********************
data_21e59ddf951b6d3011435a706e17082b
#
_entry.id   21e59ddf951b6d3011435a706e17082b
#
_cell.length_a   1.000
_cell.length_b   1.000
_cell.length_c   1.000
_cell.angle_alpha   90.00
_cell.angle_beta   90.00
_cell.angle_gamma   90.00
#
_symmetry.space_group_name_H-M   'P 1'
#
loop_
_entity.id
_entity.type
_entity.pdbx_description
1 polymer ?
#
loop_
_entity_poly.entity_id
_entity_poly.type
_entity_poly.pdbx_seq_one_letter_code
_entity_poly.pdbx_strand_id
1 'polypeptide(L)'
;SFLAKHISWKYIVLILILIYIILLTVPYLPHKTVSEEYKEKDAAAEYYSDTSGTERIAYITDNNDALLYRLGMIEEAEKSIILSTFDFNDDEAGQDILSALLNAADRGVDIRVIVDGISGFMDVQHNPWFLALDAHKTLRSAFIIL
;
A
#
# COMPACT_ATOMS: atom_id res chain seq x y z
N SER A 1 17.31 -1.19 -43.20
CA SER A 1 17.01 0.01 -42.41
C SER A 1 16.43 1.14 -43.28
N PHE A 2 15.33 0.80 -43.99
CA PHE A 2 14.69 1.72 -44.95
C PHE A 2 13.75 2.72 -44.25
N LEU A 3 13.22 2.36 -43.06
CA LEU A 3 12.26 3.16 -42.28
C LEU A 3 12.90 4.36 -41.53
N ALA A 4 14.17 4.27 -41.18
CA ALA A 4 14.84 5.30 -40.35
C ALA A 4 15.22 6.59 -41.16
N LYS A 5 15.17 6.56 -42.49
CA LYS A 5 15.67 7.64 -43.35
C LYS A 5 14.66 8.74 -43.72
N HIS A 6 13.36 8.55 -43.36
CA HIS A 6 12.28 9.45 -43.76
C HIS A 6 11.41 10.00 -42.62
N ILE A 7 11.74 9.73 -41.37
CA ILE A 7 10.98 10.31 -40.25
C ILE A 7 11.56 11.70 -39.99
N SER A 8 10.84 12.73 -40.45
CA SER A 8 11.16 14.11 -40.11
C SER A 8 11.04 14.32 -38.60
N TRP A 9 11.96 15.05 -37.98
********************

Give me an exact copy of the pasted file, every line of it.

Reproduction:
data_21e59ddf951b6d3011435a706e17082b
#
_entry.id   21e59ddf951b6d3011435a706e17082b
#
_cell.length_a   1.000
_cell.length_b   1.000
_cell.length_c   1.000
_cell.angle_alpha   90.00
_cell.angle_beta   90.00
_cell.angle_gamma   90.00
#
_symmetry.space_group_name_H-M   'P 1'
#
loop_
_entity.id
_entity.type
_entity.pdbx_description
1 polymer ?
#
loop_
_entity_poly.entity_id
_entity_poly.type
_entity_poly.pdbx_seq_one_letter_code
_entity_poly.pdbx_strand_id
1 'polypeptide(L)'
;SFLAKHISWKYIVLILILIYIILLTVPYLPHKTVSEEYKEKDAAAEYYSDTSGTERIAYITDNNDALLYRLGMIEEAEKSIILSTFDFNDDEAGQDILSALLNAADRGVDIRVIVDGISGFMDVQHNPWFLALDAHKTLRSAFIIL
;
A
#
# COMPACT_ATOMS: atom_id res chain seq x y z
N SER A 1 17.31 -1.19 -43.20
CA SER A 1 17.01 0.01 -42.41
C SER A 1 16.43 1.14 -43.28
N PHE A 2 15.33 0.80 -43.99
CA PHE A 2 14.69 1.72 -44.95
C PHE A 2 13.75 2.72 -44.25
N LEU A 3 13.22 2.36 -43.06
CA LEU A 3 12.26 3.16 -42.28
C LEU A 3 12.90 4.36 -41.53
N ALA A 4 14.17 4.27 -41.18
CA ALA A 4 14.84 5.30 -40.35
C ALA A 4 15.22 6.59 -41.16
N LYS A 5 15.17 6.56 -42.49
CA LYS A 5 15.67 7.64 -43.35
C LYS A 5 14.66 8.74 -43.72
N HIS A 6 13.36 8.55 -43.36
CA HIS A 6 12.28 9.45 -43.76
C HIS A 6 11.41 10.00 -42.62
N ILE A 7 11.74 9.73 -41.37
CA ILE A 7 10.98 10.31 -40.25
C ILE A 7 11.56 11.70 -39.99
N SER A 8 10.84 12.73 -40.45
CA SER A 8 11.16 14.11 -40.11
C SER A 8 11.04 14.32 -38.60
N TRP A 9 11.96 15.05 -37.98